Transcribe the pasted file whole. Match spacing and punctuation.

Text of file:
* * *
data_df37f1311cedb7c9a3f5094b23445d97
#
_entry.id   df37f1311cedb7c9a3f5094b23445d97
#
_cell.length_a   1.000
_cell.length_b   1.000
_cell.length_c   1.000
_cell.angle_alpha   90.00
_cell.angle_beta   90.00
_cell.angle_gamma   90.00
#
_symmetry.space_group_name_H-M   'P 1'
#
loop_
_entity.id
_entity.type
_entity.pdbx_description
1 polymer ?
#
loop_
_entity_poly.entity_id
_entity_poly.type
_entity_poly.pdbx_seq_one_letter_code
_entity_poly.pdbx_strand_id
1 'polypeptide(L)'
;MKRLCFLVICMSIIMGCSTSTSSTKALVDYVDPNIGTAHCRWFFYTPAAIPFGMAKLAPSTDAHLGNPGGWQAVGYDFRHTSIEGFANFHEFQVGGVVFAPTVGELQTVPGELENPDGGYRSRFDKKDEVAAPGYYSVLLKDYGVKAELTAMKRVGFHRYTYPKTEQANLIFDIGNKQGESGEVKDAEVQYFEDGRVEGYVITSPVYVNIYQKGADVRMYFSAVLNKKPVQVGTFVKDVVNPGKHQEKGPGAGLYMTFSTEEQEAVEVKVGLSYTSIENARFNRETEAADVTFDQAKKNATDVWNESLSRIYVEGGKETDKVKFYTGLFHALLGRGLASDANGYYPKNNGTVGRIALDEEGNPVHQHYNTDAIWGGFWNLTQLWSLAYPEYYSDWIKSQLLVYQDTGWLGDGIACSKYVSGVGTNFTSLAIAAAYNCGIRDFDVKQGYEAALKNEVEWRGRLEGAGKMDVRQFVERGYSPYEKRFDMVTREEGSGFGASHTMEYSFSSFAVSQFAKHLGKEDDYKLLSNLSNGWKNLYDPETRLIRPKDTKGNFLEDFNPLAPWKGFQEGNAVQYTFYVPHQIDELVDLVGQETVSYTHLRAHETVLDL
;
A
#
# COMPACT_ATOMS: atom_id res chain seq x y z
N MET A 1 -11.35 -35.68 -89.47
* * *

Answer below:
data_df37f1311cedb7c9a3f5094b23445d97
#
_entry.id   df37f1311cedb7c9a3f5094b23445d97
#
_cell.length_a   1.000
_cell.length_b   1.000
_cell.length_c   1.000
_cell.angle_alpha   90.00
_cell.angle_beta   90.00
_cell.angle_gamma   90.00
#
_symmetry.space_group_name_H-M   'P 1'
#
loop_
_entity.id
_entity.type
_entity.pdbx_description
1 polymer ?
#
loop_
_entity_poly.entity_id
_entity_poly.type
_entity_poly.pdbx_seq_one_letter_code
_entity_poly.pdbx_strand_id
1 'polypeptide(L)'
;MKRLCFLVICMSIIMGCSTSTSSTKALVDYVDPNIGTAHCRWFFYTPAAIPFGMAKLAPSTDAHLGNPGGWQAVGYDFRHTSIEGFANFHEFQVGGVVFAPTVGELQTVPGELENPDGGYRSRFDKKDEVAAPGYYSVLLKDYGVKAELTAMKRVGFHRYTYPKTEQANLIFDIGNKQGESGEVKDAEVQYFEDGRVEGYVITSPVYVNIYQKGADVRMYFSAVLNKKPVQVGTFVKDVVNPGKHQEKGPGAGLYMTFSTEEQEAVEVKVGLSYTSIENARFNRETEAADVTFDQAKKNATDVWNESLSRIYVEGGKETDKVKFYTGLFHALLGRGLASDANGYYPKNNGTVGRIALDEEGNPVHQHYNTDAIWGGFWNLTQLWSLAYPEYYSDWIKSQLLVYQDTGWLGDGIACSKYVSGVGTNFTSLAIAAAYNCGIRDFDVKQGYEAALKNEVEWRGRLEGAGKMDVRQFVERGYSPYEKRFDMVTREEGSGFGASHTMEYSFSSFAVSQFAKHLGKEDDYKLLSNLSNGWKNLYDPETRLIRPKDTKGNFLEDFNPLAPWKGFQEGNAVQYTFYVPHQIDELVDLVGQETVSYTHLRAHETVLDL
;
A
#
# COMPACT_ATOMS: atom_id res chain seq x y z
N MET A 1 -11.35 -35.68 -89.47